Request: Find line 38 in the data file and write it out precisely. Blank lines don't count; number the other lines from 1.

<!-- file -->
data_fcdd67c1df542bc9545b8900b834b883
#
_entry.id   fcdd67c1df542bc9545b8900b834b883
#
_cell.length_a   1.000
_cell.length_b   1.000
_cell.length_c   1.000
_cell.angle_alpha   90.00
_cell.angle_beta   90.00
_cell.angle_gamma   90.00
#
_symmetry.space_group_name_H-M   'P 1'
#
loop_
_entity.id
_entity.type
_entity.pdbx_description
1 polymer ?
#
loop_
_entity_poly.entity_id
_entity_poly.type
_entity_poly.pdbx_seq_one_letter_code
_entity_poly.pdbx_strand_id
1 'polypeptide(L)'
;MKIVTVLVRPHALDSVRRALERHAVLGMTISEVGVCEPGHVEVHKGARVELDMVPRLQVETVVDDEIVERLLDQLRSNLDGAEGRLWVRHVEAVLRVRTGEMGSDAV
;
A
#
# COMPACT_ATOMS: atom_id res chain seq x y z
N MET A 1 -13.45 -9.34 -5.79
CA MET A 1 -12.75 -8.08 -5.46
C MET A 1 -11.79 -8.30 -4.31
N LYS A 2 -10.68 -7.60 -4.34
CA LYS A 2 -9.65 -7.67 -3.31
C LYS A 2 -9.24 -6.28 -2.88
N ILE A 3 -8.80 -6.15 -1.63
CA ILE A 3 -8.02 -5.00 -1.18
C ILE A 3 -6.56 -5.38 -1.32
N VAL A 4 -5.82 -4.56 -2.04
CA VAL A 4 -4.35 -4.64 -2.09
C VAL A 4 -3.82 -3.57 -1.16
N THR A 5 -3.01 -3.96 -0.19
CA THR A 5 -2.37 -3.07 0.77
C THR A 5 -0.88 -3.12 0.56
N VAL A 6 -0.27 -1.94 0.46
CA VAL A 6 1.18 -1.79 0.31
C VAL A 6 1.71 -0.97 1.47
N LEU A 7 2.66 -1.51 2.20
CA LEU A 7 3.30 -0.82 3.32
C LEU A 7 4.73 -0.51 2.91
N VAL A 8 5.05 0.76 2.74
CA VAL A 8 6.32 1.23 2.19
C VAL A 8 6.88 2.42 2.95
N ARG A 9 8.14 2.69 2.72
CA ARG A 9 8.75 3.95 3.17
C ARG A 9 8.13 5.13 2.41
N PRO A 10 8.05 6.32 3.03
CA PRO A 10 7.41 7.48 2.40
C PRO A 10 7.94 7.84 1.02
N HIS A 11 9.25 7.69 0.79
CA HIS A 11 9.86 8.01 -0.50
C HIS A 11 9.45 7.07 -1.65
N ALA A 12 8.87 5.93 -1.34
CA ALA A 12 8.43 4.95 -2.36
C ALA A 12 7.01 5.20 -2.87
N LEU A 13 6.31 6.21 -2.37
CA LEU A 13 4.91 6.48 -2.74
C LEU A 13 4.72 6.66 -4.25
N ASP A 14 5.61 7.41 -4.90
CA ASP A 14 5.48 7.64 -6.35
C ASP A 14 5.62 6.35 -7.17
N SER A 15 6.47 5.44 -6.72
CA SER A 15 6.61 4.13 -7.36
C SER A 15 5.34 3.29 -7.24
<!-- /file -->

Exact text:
CA ILE A 3 -8.02 -5.00 -1.18